Brewis, A., D. Hruschka, A. Wutich. (2011) Vulnerability to Fat Stigma in Women’s Everyday Relationships. Social Science & Medicine. 73(4):491-497.

Brewis, A., D. Hruschka, A. Wutich. (2011) Vulnerability to Fat Stigma in Women’s Everyday Relationships. Social Science & Medicine. 73(4):491-497.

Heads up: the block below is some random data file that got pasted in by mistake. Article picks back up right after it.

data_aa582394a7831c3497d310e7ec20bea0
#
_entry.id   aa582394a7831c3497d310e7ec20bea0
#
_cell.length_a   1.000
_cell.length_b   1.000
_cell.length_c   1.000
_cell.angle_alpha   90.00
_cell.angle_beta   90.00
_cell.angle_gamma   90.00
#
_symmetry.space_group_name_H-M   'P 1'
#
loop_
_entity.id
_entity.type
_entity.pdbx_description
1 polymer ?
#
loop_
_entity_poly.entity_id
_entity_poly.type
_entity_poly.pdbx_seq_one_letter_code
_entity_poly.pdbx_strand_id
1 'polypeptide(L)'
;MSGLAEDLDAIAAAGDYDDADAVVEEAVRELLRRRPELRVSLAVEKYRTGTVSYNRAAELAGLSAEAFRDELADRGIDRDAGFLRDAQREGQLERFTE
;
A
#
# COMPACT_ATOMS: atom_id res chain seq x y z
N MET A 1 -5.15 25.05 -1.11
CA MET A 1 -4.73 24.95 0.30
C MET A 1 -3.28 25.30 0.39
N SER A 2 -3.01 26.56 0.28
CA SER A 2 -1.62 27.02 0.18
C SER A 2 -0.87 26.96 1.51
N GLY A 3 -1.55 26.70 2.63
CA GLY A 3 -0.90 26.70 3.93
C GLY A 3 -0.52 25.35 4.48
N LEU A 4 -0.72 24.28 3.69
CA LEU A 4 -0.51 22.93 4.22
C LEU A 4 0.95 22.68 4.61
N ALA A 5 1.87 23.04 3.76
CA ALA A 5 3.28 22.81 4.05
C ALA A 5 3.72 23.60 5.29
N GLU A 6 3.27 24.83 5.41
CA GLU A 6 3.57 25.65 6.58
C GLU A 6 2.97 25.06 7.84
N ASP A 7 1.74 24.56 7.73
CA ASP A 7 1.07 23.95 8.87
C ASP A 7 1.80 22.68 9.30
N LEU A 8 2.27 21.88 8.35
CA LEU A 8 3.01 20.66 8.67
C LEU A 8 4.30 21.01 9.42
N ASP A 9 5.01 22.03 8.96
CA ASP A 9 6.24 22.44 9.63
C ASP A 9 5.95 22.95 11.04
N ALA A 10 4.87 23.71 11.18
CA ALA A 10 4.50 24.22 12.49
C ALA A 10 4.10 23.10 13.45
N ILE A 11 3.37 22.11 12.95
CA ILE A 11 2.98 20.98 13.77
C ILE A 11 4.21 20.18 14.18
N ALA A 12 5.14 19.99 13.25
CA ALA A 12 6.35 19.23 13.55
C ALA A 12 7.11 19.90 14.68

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  The challenge of understanding decisions in experimental studies of common poolresource governance  John M. Anderies a,b,c, ⁎ , Marco A. Janssen a,b , François Bousquet d , Juan-Camilo Cardenas e , Daniel Castillo f  ,Maria-Claudio Lopez f  , Robert Tobias g , Björn Vollan h , Amber Wutich a,b a School of Human Evolution and Social Change, Arizona State University, Tempe, USA b Center for the Study of Institutional Diversity, Arizona State University, Tempe, USA c School of Sustainability, Arizona State University, Tempe, USA d CIRAD-GREEN, Montpellier, France e Facultad de Economia, Universidad de los Andes, Bogota, Colombia f  Facultad de Estudios Ambietales y Rurales, Universidad Javeriana, Bogota, Colombia g System Analysis, Integrated Assessment and Modelling, Swiss Federal Institute of Aquatic Science and Technology Department, Dübendorf, Switzerland h Department of Economics, University of Mannheim, Mannheim, Germany a b s t r a c ta r t i c l e i n f o  Article history: Received 30 December 2009Received in revised form 13 January 2011Accepted 13 January 2011Available online 23 February 2011 Keywords: Common pool resourcesCollective actionExperimental economicsMethodologyContext Common pool resource experiments in the laboratory and the  󿬁 eld have provided insights that havecontrasted to those derived from conventional non-cooperative game theory. Contrary to predictions fromnon-cooperative game theory, participants are sometimes willing to restrain voluntarily from over extractingresources and use costly punishment to sanction other participants. Something as simple as face-to-facecommunication has been shown to increase average earnings signi 󿬁 cantly. In the next generation of experiments,bothinthelaboratoryandinthe 󿬁 eld,weneedtoextractmoreinformationthatprovidesinsightconcerning why people make the decisions they make. More information is needed concerning attributes of individuals aswell as thesocial and social – ecological context in which theyinteract thatmay give rise to suchdeviations from theoretical predictions. In the process of extracting more information from participants andthe contexts in which they interact, we face several methodological and ethical challenges which we addressin this paper.© 2011 Elsevier B.V. All rights reserved. 1. Introduction Collective action problems facing groups who jointly harvest froma common-pool resource such as a  󿬁 shing ground, pasture, forest, orwater system are dif  󿬁 cult to solve. In such common-pool resourcedilemmas, the incentives are such that each individual would bebetter off if everyone else cooperated and they could  “ free ride ”  andobtain bene 󿬁 ts from the resource without any sacri 󿬁 ce. The outcomepredicted by non-cooperative game theory for such a situations is aNash equilibrium in which no one cooperates. Hardin's (1968) 1 in 󿬂 uentialarticleonthetragedyofthecommonswaswidelyaccepteddue both to its consistency with game theoretical predictions andbecause of well-known incidents of overharvesting of   󿬁 shery andforest resources.Perhaps because of the high pro 󿬁 le of whaling and the collapse of some large  󿬁 sheries in the 1970's (e.g. Peruvian anchovy  󿬁 shery in1972), the problem of commons dilemmas has been most extensivelystudied in the context of   󿬁 sheries. Much of this work early on wastheoretical and relied on the simple Gordon – Schaefer  󿬁 shery model(Gordon, 1954). This work has since been extended in manydirections but has often focused on the nature of institutionalresponses to the problem in terms of some sort of tax or de 󿬁 nitionof property rights, in theory (e.g.Smith, 1969;Clark, 1973,1990; Clarket al., 1979). Although it generated many important general insights,it is not surprising that management efforts based on this work wereoften unsuccessful as the underlying models were stick- 󿬁 gures of realsituations (Clark, 2006).During the last 30 years, extensive  󿬁 eld studies have uncoveredmany counter examples of long-lasting social – ecological systemswhere resource users have developed institutional arrangementswithout the external imposition of private or state ownership or theuse of taxes as suggested by these simple models (e.g. NRC, 1986;Ostrom et al., 2002; Dietz et al., 2003). Many variables in the  󿬁 eldpotentially affect when and how resourceusers themselves overcomestrong incentives to act in their short-term material interests andignore the long-term bene 󿬁 ts that they and others would obtain from Ecological Economics 70 (2011) 1571 – 1579 ⁎  Corresponding author at: School of Human Evolution and Social Change, ArizonaState University, Tempe, USA. Tel.: +1 480 965 6518. E-mail address: (J.M. Anderies). 1 Hardin's work has been in 󿬂 uential in recent decades, but various scholars haveaddressed the commons dilemma before such as Malthus (1798), and the study of the commons relate to the broader problem of externalities (Pigou, 1920; Coase, 1960).0921-8009/$  –  see front matter © 2011 Elsevier B.V. All rights reserved.doi:10.1016/j.ecolecon.2011.01.011 Contents lists available at ScienceDirect Ecological Economics  journal homepage:  cooperation. A robust  󿬁 nding across many studies, for example, is theimportance of users monitoring one another (Gibson et al., 2005;Hayes, 2006; Ostrom and Nagendra, 2006; Coleman, 2009). Further,the mounting intensity with which humans are impacting manycommon-pool resources highlights the need to put some  󿬂 esh on thestick  󿬁 gure models that have long dominated resource managementpolicyand to reconcile the con 󿬂 ict betweenthe simpletheory andthecomplexity of empirical examples. This has led to the developmentand use of new methods to study the commons including a broadrange of experimental techniques (Poteete et al., 2010).One speci 󿬁 c areaof experimentalenquiry surrounds understandingwhat individuals actually do in common-pool resource managementsituations: how they process information, how they make decisions,and how sensitive theseactivitiesare to subtle changes incontextor inincentive structures. Experimental study of the commons started insocial-psychology (e.g. Stern, 1976; Dawes et al., 1977), and in recentyears has been a topic of investigation in behavioral economics (e.g.Ostrom et al., 1994). However, in order to meet rigorous requirementsfor experimental validity, these experiments typically have beenextremely simple, designed to test very simple models of humanbehavior based on rational choice theory. After hundreds of economicsexperiments,someare beginning to callintoquestionthe value ofsuchnarrowly de 󿬁 ned experiments that rely heavily on the presumptionthat participants think like economists in such experimental contexts(Smith, 2010). There is mixed evidence for the external validity of experimentalstudies:behaviorintheexperimentssometimesdoesnotmatch observed behavior outside the experiment (Gurven andWinking, 2008), and sometimes it does (Rustagi et al., 2010). Much of the work presented in this issue has to do with theimportance of themicro-situationalvariablesandthe broadercontextbasedonthetheoreticalframeworkproposedbyPoteeteetal.(2010).Due to space limitations, here we provide only a brief description of the framework. For a more comprehensive discussion we refer thereader to chapter 9 in Poteete et al. (2010). At the broadest level, theframework includes learning and norm-adopting (in contrast tosel 󿬁 sh rational) individuals. The decisions made by these individualsare affected by micro-situational variables and the broader context(Fig. 1). Examples of micro-situational variables include group size,communication, heterogeneity among participants, reputation, andtime horizons. For example we know that an increase in group sizetypicallymakescollective actionmoredif  󿬁 cult whilethe possibilityof communicationincreasesthepotentialforsuccessfulcollectiveaction.Knowledge is lacking regarding how these variables interact indifferent contexts. That is why experiments may provide the propertool to test the impact of these micro-situational variables. Examplesof broader context are policies at higher levels of organization,resource dynamics, and geography. Because of differences in broadercontextual variables,  󿬁 eld experiments are needed to test whetherpeople in different contexts differ in the decisions they make.To further the development of a broader framework for collectiveactionandthecommonsweneedtocollectdiversesetsofinformationin addition to decisions made and basic demographic information.This article pulls together what we have learned through a seriesexperiments and the new challenges they have highlighted as wemove into the future. Addressing the challenges of how to deriveadditional information such as social structure, mental models,beliefs, and trust relationships is the focus of the following sections.In what follows, we  󿬁 rst discuss different types of experimentsthathavebeenconductedas part of the workpresentedinthisspecialissue and relate them to past experimental work. This is followedby adiscussion of how to extract information concerning the individualbehavior of participants and the decision-making context. Given theincreasing use of these tools in the  󿬁 eld, we also address the ethicalissues involved. We conclude by synthesizing the insights derivedfrom past work and challenges that lie ahead. 2. Types of Experiments In this special issue various articles present results of studies thatuse a variety of experimental methods, from experiments withundergraduate students in a laboratory to rural villagers in Namibia,South Africa, Thailand, and Colombia. Each type of experiment has itsown challenges, strengths and weaknesses. Harrison and List (2004)present a taxonomy of experiments by distinguishing six factors: thenature of the participant pool, the nature of the information that theparticipantsbringtothetask,thenatureofthecommodity,thenatureof the task or trading rules applied, the nature of the stakes, and thenature of the environment in which the participant operates(Harrison and List, 2004; p. 1012). They de 󿬁 ne a  conventionallaboratory experiment   as one that uses students as the participantpoolandemploysanabstractframingandanimposedsetofrules.The artefactual  󿬁 eld experiment   differs from the conventional laboratoryexperiment in that it has a nonstandard participant pool, but still usesan abstract framing and an imposed set of rules. The  framed  󿬁 eldexperiment   differs from the artefactual  󿬁 eld experiment by changingthe nature of the commodity, say from monetary incentives to actualgoods, or changing the information participants can use, for example,bydoingtrading experiments withexperiencedtraders.In the  natural  󿬁 eld experiment   participants do not know that they are in anexperiment and participants naturally undertake the tasks of theexperiment.The laboratory experiment is a very controlled setting whereoutcomes of decisions can be measured precisely. But it is also anarti 󿬁 cialcontextcreatedbytheexperimenterwhichmayaffectthewayparticipants make decisions. As Vernon Smith (2010) suggests, it islikelythatparticipantsdonotmakedecisionsineconomicexperimentsthe way economists do and therefore researchers need to be careful ininterpreting the results of such experiments. This also calls intoquestion what we expect to learn from such experiments. Is it anattempt to verify certain axioms about human behavior? If so, Smithsuggeststheprospectsareslim.Ifwearehappytoidentifyrelationshipsbetween patterns of human behavior and potential biological, social,technological,andothercontextualdeterminantsofthatbehavior,thenexperiments provide fertile ground. When we relax experimentalconstraints and allow for different participant populations and morenatural tasks, a better understanding of the background of theparticipants  vis à vis  the context of the experimental setting becomesvery important for the interpretation of the results. By comparing theoutcomesofexperimentsacrosssuchcharacteristicsoftheparticipants,we can begin to get at the complex interactions between participantsand contextual variables in commons dilemmas. As such, experimentsare increasingly combined with other methods to generate betterinformation regarding the micro-situational variables that affectdecision making and about the broader context in which theexperimental task occurs.Recently,wehaveseenanincreasinguseofartefactualandframed 󿬁 eld experiments in combination with conventional laboratory Fig. 1.  Based on behavioral theory, cooperation in commons dilemmas is dependent onindividual learning and norms, as well as the micro-situational variables and broadercontext.Based on Poteete et al. (2010).1572  J.M. Anderies et al. / Ecological Economics 70 (2011) 1571 – 1579  experiments. We are not aware of natural  󿬁 eld experiments oncommon pool resource dilemmas. Before we discuss the challenges of combining different types of experiments, we present some lessonslearned from the early years of commons experiments. 3. Common Pool Resource Experiments In a typical experiment, the experimenter creates an environmentin which a number of participants make decisions in a controlledsetting. The rules (institutional arrangements) of the experimentde 󿬁 ne the payoff structure, the information participants have, andwho belongs to which group. Participants voluntarily consent to takepart in an experiment prior its initiation. They receive instructions onthe possible actions about which they can make decisions andpossible outcomes that depend on the decisions of all participants inthe experiment. Decisions are made in private by writing informationon a paper form or entering it on a computer. Salient incentives areprovided in terms of monetary returns, or other relevant rewards,depending on the decisions made. 2 In 󿬂 uential CPR experiments were performed by Ostrom et al.(1994) 3 who started with a static, baseline situation that is as simpleas could be speci 󿬁 ed without losing crucial aspects of the problemsthat real resource harvesters face. A quadratic production functionwas used for the resource itself  — the payoff that one participant couldobtain was similar to the theoretical function speci 󿬁 ed by Gordon(1954) for bionomic equilibrium. Much earlier experiments oncooperation and the voluntary provision of public goods had beenconducted over the previous decades in the lab (Ledyard, 1995) butthese were based on a pure public good problem whereas the CPR experiments mentioned here incorporate the non-linearity andrivalry or subtractability issues that are crucialto commonsproblems.The experiments were formulated in the following way. The initialresource endowment of each participant consisted of a given set of tokens that the participant allocates between two markets: Market 1,which had a  󿬁 xed return; and Market 2, which functioned as acommon-pool resource that was non-excludable and rival, and had areturn determined in part by the actions of the other participants inthe experiment. Each participant could choose to invest a portion of their endowment in the common-pool resource Market 2 (e.g. investtime in  󿬁 shing), and the remaining portion was then invested inMarket 1. The participants received aggregated information on thedecisions of others.Participants from student participant pools in baseline experimentssubstantially overinvested in Market 2 as predicted by theory. In arepeated game, at the aggregate level, the groups approach the Nashequilibrium or apply harvest efforts of even more than the Nashequilibrium. When participants are allowed to talk about the experi-mentface-to-faceunderanon-bindingsettingofopentalk(cheaptalk),the harvesting effort declines toward the cooperative equilibrium (seeOstrom and Walker, 1991; Sally, 1995; Balliet, 2010; Ahn et al. thisvolume). These  󿬁 ndings hold even if there is heterogeneity among theparticipants in their initial endowment (Hackett et al., 1994).In experiments where participants were allowed to reduce theearnings of others at a cost to themselves (costly punishment),Ostrom et al. (1992) found that participants use costly punishmentbut, as would be expected, this leads to lower net average returns.When groups could choose whether to use costly punishment or not,the earnings increased when costly punishment was chosen, but thenumberof actualpunishment eventswas low. Cardenas(2000a)useda hand-run variation of the srcinal design of the CPR experiments,changed the choice variable in the instructions to the number of months a year spent in extraction from the common-pool resource( 󿬁 rewood),andrantheexperimentsinruralvillagesinColombiawithactual users of local forests. Although the basic results of  Ostrom et al.(1994) were replicated, the results were more variable. For example,Cardenas found that  “ social distance and group inequality based onthe economic wealth of the people in the group seemed to constrainthe effectiveness of communication for this same sample of groups ” (Cardenas, 2003). Cardenas et al. (2000) found that in these same experiments where the optimal rule was imposed and modestlyenforced, the performance was lower than experiments whereparticipants were allowed to have face-to-face communication. Thephenomenon that people cooperate less in a situation with imposedregulation compared to one in which the same regulation was chosenby the group is called the crowding-out effect of voluntary behavior.This design was later tested by increasing the probability of beingcaught by the regulator and the possibility of voting on theenforcement of monitoring and sanctioning by an external regulator.Thisledtoa 󿬁 ndingthatstricterenforcementcouldleadtoresultssimilarto those under self-governing through face-to-face communication(Rodríguez-Sickert et al., 2008). Vollan (2008) conducted a framed  󿬁 eldexperimentinNamibiaandSouthAfricaandfoundthatthecrowding-outeffect depended on three factors: how controlling versus supportive wasthe external intervention, the level of trust within a social group, and thelevel of self-determination within the group. 4 Other cases of crowding-out are reported by Barr (2001), Velez et al. (2010) and Lopez et al.(forthcoming). In all these papers there is a complementarity betweendifferent types of community enforcement systems which can reinforceone another. However, Castillo and Saysel (2005) report experimentalresults with  󿬁 shermen on a Colombian Caribbean island where externalregulation triggers better cooperation levels as compared to the baselinecase without external regulation.A more recent development is the focus on ecological dynamics.Traditional experiments use abstract resource dilemmas withoutdynamicsand space.In fact, ineachroundparticipants experience thesame commons dilemma. Based on insights from dynamic decisionmaking (Brehmer,1992), new experimentshave been developed thatexplicitly include dynamics of ecological systems ( Janssen et al.,2010). Theseexperimentsshowthatinclusion of temporal andspatialdynamicssuggeststhatcostlypunishment hasnopositiveeffectifit isnot combined with communication in contrast to earlier experimentswith common pool resource and public good experiments (Ostromet al., 1994; Fehr and Gächter, 2000). Field experiments with morerelevant ecological dynamics provide mixed results (Cardenas et al.,forthcoming). On the one hand, we  󿬁 nd that participants makedecisions that re 󿬂 ect their experience with the actual resource(Castillo et al. this volume). On the other hand, ecological dynamicscan provide incentive structures that lead to similar results withstudents and rural villagers (Janssen et al. this volume).Overall, these experiments on CPRs have shown that manypredictions of the conventional theory of collective action do nothold; more cooperation occurs than predicted,  “ cheap talk ”  increasescooperation, and participants engage in sanctioning free riders (e.g.Ostrom et al., 1992). Experiments have also established that there ismotivationalheterogeneityininvestmentorcontributiondecisionsaswell as sanctioning decisions. 2 The experiments discussed in the paper typically involve a sample of participants,use no deception, and provide monetary incentives. Commons experiments are also anarea of investigation in social-psychology, but they use deception. Typicallyparticipants are told they are in a group experiment while they are experiencing aprescribed scenario, and they do often not derive rewards based on their actions. Toavoid confusion we restrict our discussion to actual group experiments. 3 For resource experiments in psychology see Dawes (1980). 4 Vollan (2008) tested the in 󿬂 uence of penalties vs. rewards where the reward wasframed as a supportive drought relief scheme but only penalty lead to the crowding-out effect. Participants could vote for their preferred rule (penalty, reward, andcommunication). The crowding-out effect for penalty only occurred when 2 out of 5people voted for penalty and when it was played in the region where trust was about50% higher (Namibia vs. Namaqualand). In Prediger et al. (this issue) the same crosscountry setup is further explored to highlight how underlying norms and ecologicalcharacteristics in 󿬂 uence experimental results.1573  J.M. Anderies et al. / Ecological Economics 70 (2011) 1571 – 1579  4. Measuring Micro-Situational Variables and the Broader ContextUsing Experimental Methods 4.1. Surveys and Individual Level Attributes The actions of participants in experimental situations do notdirectly reveal personal characteristics or motivations. To avoidinterpretations based on subjective assumptions, instruments thatcan be used to uncover determinants and processes that lead toobserved actions are needed. Econometric analysis of observedbehaviortomeasuresocialin 󿬂 uencehasanalyticalproblems(Durlauf,2002). Themostcommonmethod of gathering data onanindividual'sattributesandbeliefsissimplytoaskthem.Surveydataarecommonlyused in social science research, the methodology is vigorouslydiscussed (e.g., Hutchinson, 2004), and there is now a large literatureregarding how to design and test questionnaires (e.g. Saris andGallhofer, 2007; Sudman et al., 2004). Within common-pool resourceexperiments, onecan(1)asktheparticipantsaboutfactorsthatmightaffect their decisions like socio-demographic information, experiencewith similar tasks, trust in others, perceived social pressure, a feelingof   ‘ group identity ’ , social status, etc. (2) ask the participants toarticulatetheirgoalsorrulestheyfolloworexpecttheotherstofollowin the experiment, (3) ask participants about their expectationsconcerning how other participants will act, how the resource willdevelop, or what the consequences of their decisions might look like,or (4) let the participants explain and evaluate their decisions. Suchinformationhelpsresearcherstobetterunderstandwhyexperimentalparticipants decide or act the way they are observed to act.Questionnaire items are constructed starting with the answers, i.e.the information that shall be gathered. Different types of answers arecommon: (1) Open-ended questions allow any answer and minimizereactivity. However, answering open-ended questions is time-consuming and the information provided is often unsatisfying dueto a lack of guidance. Thus, open-ended questions are typicallyavoided and are used only for explorative purposes; (2) While, inopen-ended questions, the categories of the answers are determinedafter the data is gathered, in multiple-choice questions, thesecategories are de 󿬁 ned beforehand. Thus, answering the questionsand analyzing the results are both easier but designing suchquestionnaires is more dif  󿬁 cult since all relevant response categoriesmust be covered and the response options must give good guidancewithout biasing the data; (3) Numeric responses and psychometricscales are the most common form for items in psychological research.Scales allow the participants to mark a value between two extremes(e.g.  ‘ do not trust at all ’  and  ‘ trust completely ’ ). Thus, for example, itcan be assessed how much a person trusts others instead of onlywhether or not he or she trusts others; and (4) More complexresponse formats allow the gathering of comprehensive datastructures such as strategies used to tackle a problem. However,such items are laborious to design, answer and analyze and requireextensive introductions. For methodological reasons (test of reliabil-ity, to reduce noise and biases, etc.), the same information should begathered with a number of items.In experimental research, asking participants questions might alsobe criticized on three counts: (1) the quality of the data so gathered,(2) biasing effects of surveys on the experiment and vice versa, and(3) practical issues. The  󿬁 rst issue has been investigated quitethoroughly (see e.g. Krosnick, 1999). Many studies have shownpossible design  󿬂 aws (e.g., suggestive questions or answeringoptions) or certain response tendencies (e.g. a preference for positiveanswers).Thebiggestchallengeistomaketherespondentanswerthesame question the researcher has in mind without inducing aparticular answer to that question. People often do not answerquestions literally but, rather, try to  󿬁 ll the inferred knowledge gap of the inquirer, i.e. try to guess what the questioner really wants toknow. This inference is made based on the question, the answeringoptions, other questionnaire items, and any other informationavailable in the situation. If the respondent cannot determine whatinformation is being asked for or does not have an opinion on orknowledge of the subject in question, the quality of the data gatheredwill obviously be poor. Also, when sensitive subjects are touchedupon, responses might be biased towards socially desirable answers.Althoughsuchproblemslimitwhatinformationcanbegatheredusingquestionnaires, a well-designed questionnaire allows the gathering of fairly accurate data and countless studies have generated valuableresults from surveys.The second issue, biasing effects of surveys on experiments andvice versa ,  has not, to our knowledge, been investigated explicitly.Research on priming and framing (e.g. Higgins, 1996) suggests thateffectsonactionsshouldappearonlyifthequestionsareaskedshortly(seconds or minutes) before the decisions are made. For example,questions on economic considerations and beliefs might lead to more ‘ rational ’  decisions. Causality may  󿬂 ow in the other direction as well:actions will have strong effects on answers if the consequences of thedecisions are known. In this case, answers will be post-hocinterpretations that might be quite different from the actual statesand processes that determined the decisions. These considerationssuggestthatthebesttimetoaskquestionsisrightafterdecisionshavebeen made but before their consequences are known to theparticipants. Both of the above-mentioned effects can be controlledfor by carefully designing the questionnaires and the experiment.Finally, we turn to practical issues: designing questionnaires andintegrating them into experimental designs requires considerableeffort in order to avoid deleterious effects of the above-mentionedproblems on data quality. Many additional tests are necessary toensure that the experimental procedures and questionnaireinstruments work well together (e.g. Presser et al., 2004). Beyondthe efforts of scientists, data questionnaires require additional efforton the part of the participants: experiments get much longer whichcan be taxing and answering questionnaires is sometimes perceivedas boring or dif  󿬁 cult.On the other hand, well designed questionnairescan support the participants and spice up an experiment byintroducing a form of communication. To conclude, gathering dataon individual level attributes via questionnaires allows for betterunderstanding of the determinants that lead to observed decisionsand actions. Even though designing questionnaires and integratingthem into experimental designs requires signi 󿬁 cant care andresources, a better understanding of the motivational and cognitiveprocesses behind observed behaviors is well worth the effort. 4.2. Measuring Social Context in Experimental Settings The social setting is often neglected or considered irrelevant inlaboratory experiments because they are generally designed tocontrol for and reproduce social settings exactly across repetitionsof experimental treatments. It is also likely that the variation in socialcontext across undergraduate students in most universities issuf  󿬁 ciently low as to not impede statistical explorations of experimental data. Field experiments are an exception to this rule,as they are often designed to understand behaviors within or acrosssocial contexts (Henrich et al., 2006; Marlowe et al., 2008; Benediktet al., 2008). Field experiments designed with built-in cross-sitecomparisonsappeartoprovidethebestguidanceonhowtostudyandmeasure social context. However, studies that situate the  󿬁 eldexperiment within a speci 󿬁 c social context also provide importantguidance regarding how to study these issues.Culture  –  an extremely complex multi-dimensional concept  –  isone of the most commonly studied aspects of broader context ineconomic experiments. The most prevalent class of such studiescompare across cultural, national, or ethnic groups. Whitt andWilson's (2007) comparison of Bosnjaks, Croats, and Serbs inBosnia-Herzegovina and Takahashi et al.'s (2008) study in China, 1574  J.M. Anderies et al. / Ecological Economics 70 (2011) 1571 – 1579   Japan, and Taiwan are examples of such work. A drawback of thisapproach is that we often cannot determine what aspect of culturedrives different experimental outcomes. More sophisticatedapproaches actually measure cultural traits within and across groups.Anexampleofthistypeof researchis Oosterbeeketal.'s(2004)meta-analysis of  Hofstede (1991) and Inglehart's (2000) culturalclassi 󿬁 cation systems across 75 cases which found that, in ultimatumgames (UG), proposers with greater respect for authority make loweroffers. An approachcalled  “ cultural framing ”  (Cronk, 2007), comparesthe results of classic economic experiments with those explicitlyframed as a salient cultural institution. In her work with Ju/'hoanBushmen, Wiessner (2009) compared the results of dictator andultimatumgameswithreal-lifesharingbehavior.In astudyof Kenyanherders, Lesorogol (2007) compared the results of a classic dictatorgame with those of a dictator game modeled on a local meat-sharinginstitution. Both Wiessner and Lesorgol found that behavior in theclassic dictator game differed substantially from behavior in real life.However, Lesorgol's  󿬁 ndings also demonstrate that local norms andindividual demographics were associated with game behavior whenthe dictator game was contextualized in a local institution.Another way of examining social context is via language anddiscourse. Following the  󿬁 nding that conversation increasescooperation (Balliet, 2010), researchers have developed increasinglycomplex and innovative ways of studying communication ineconomic experiments. Beyond the manipulation of communicationunder experimental conditions, some scholars examine free- 󿬂 owingtext provided by study participants using qualitative methods (Pavittet al., 2005; Janssen, 2010). In a different vein of research, scholarshave become interested in understanding how linguistic knowledgeprovides access for group members to different sets of indigenousknowledge and norms, which then shapes their behavior in economicexperiments. For example, Henrich et al. (2004) collected data onindigenous language use in their study of   󿬁 fteen small-scale societies.In a variation on this approach, Gurven (2004a,b) examinedcompetence in a national language (Spanish) via interviewer-administered tests of written and spoken competence in experimentswith the multilingual Tsimane of Bolivia.A third set of methods for studying social context focuses on socialinteractions and relations. One simple approach categorizes societiesaccording to their kinship organization (Gneezy et al., 2009),residence patterns (e.g., Henrich et al., 2004), or the density of kinship ties(Barr, 2004). At the individual level, researchers have alsosurveyed experimental participants regarding their householdstructure or the local presence of kin (e.g., Macfarlan and Quinlan,2008). Additionally, experimentalists have used observationalmethods such as time blocks or focal follows (e.g., Hill and Gurven,2004) and social network studies based on recall interviews (e.g.,D'Exelle, 2008; Attanasio et al., 2009) to collect data on socialinteractions at the individual and community level. This work onsocial interactions and relations has provided a rich set of insightsincluding Crosonand Gneezy's(2009) review of gender differences inexperiments, which shows that women are reliably more risk averse,less competitive, and sensitive to social cues than men. Becausecollectinginteractionaldataisgenerallyverycostly(forobservations)or unreliable (for interviews), people have sought other ways tocapture data on social connectedness. Another set of techniquesexamines social capital using structured protocols to surveyexperiment participants. Different protocols focus on aspects of socialcapital such as trust (Danielson and Holm, 2007), trustworthiness(Wilson et al., 2009), or fairness (Karlan, 2005), and past trusting behavior (Glaeser et al., 2000). Studying social capital in this way hasshown that trust attitudes are related to some aspects of gamebehavior (Glaeser et al., 2000). Bouma et al. (2008), for example, measure individual and village trust levels and correlate this withcaste heterogeneity at village scale. They  󿬁 nd that non-agriculturaldependent participants trust other participants less.A fourth and  󿬁 nal approach to characterizing social contextinvolves political and economic data. At the group level,experimentalists have characterized population size (Marlowe et al.,2008)andsettlementsize(Henrichetal.,2004)basedonpublishedor self-collected census data. An alternative, used by Henrich et al.(2004), is  a priori  classi 󿬁 cation of groups'political complexity, marketintegration, or payoff to cooperation. At lower levels of analysis,scholars have collected survey data on individuals' village af  󿬁 liation(Gurven et al., 2008) and pile sort data on political coalitions (Patton, 2004). To date, few scholars have sought to use experimentaleconomics with migratory, refugee, or resettled populations (butsee Fong and Luttmer, 2009 for a study with refugees from HurricaneKatrina). In a handful of cases, scholars have relied on simpletechniques, such as categorizing communities as sedentary/nomadic(e.g., McElreath, 2004) or resettled/non-resettled (Barr, 2004), to study population-level mobility. Future studies may utilize moresophisticated survey and qualitative techniques to studythese mobilepopulations. Another important set of measures collects datacharacterizing local economies and individuals' participation inthem. Henrich et al. (2004) demonstrated the importance of studyingpayoffs to cooperation and market integration for explainingprosociality in small-scale societies. At the community level, thismay involve ranking societies based on their reliance on cooperativeproduction(Alvard,2004)ormeasuringthedistancebetweenvillagesand their nearest marketplace (Gurven, 2004a). At the individuallevel,anumberofscholarshavealsostudiedmarketintegrationbasedonself-reportsofwagelaborparticipation(Ensminger,2004),incomeearned from cash-cropping (Tracer, 2004), or number of visits tomarkets (Gurven, 2004a,b). For the particular case of commons users,Cardenas (2000b) found a strong correlation between actualexperience of the participants with extraction of resources and theircapacity to solve the commons dilemma in the experiment.Theworkdiscussedinthissectionillustratesanumberofeffortstomeasure social context so that we can investigate its effect onexperimentaloutcomes.Mostofthisresearchhasusedultimatumanddictator games to explore basic questions about human prosocialityand was not designed to understand commons dilemmas.Nevertheless, these studies demonstrate the value of studying therelationship between social context and cooperative behavior. Webelieve these approaches have the potential to help address thechallenge posed in the introduction: to reconcile the con 󿬂 ict betweensimple theory and the complexity of empirical examples. 4.3. Tools for Measuring Broader Social – Ecological Context  Participants in  󿬁 eld experiments make decisions that provideinsight into particular aspects of human behavior that are dif  󿬁 cult toobtain from classic ethnographic tools and surveys. In essence,participants are placed in a relatively simple, simulated actionsituation (Ostrom, 2005) in which there is a higher degree of controlover several variables than in the system in which they live. For anassessment of broader social – ecological context, one can associate 󿬁 eld experiments with other methodologies. Classical sources of information very commonly used with the experiments are socio-economic surveys. The information gathered with surveys helpsresearchers to understand how individual characteristics affectbehavior during the experiment. We consider here two speci 󿬁 cmethods: participatory rural appraisal (PRA) and role-playing games(RPGs).Participatory rural appraisal tools (PRA) were srcinally designedto assist local development processes and have been modi 󿬁 ed to alsoaddress research questions (Chambers, 1994). Cárdenas et al. (2003) and Lopez (2010) have used them in combination with  󿬁 eldexperiments in order to understand broader context and microsituational variables (Ostrom, 2007; Poteete et al., 2010). The authorsexplained that after running all the experimental sections in locations 1575  J.M. Anderies et al. / Ecological Economics 70 (2011) 1571 – 1579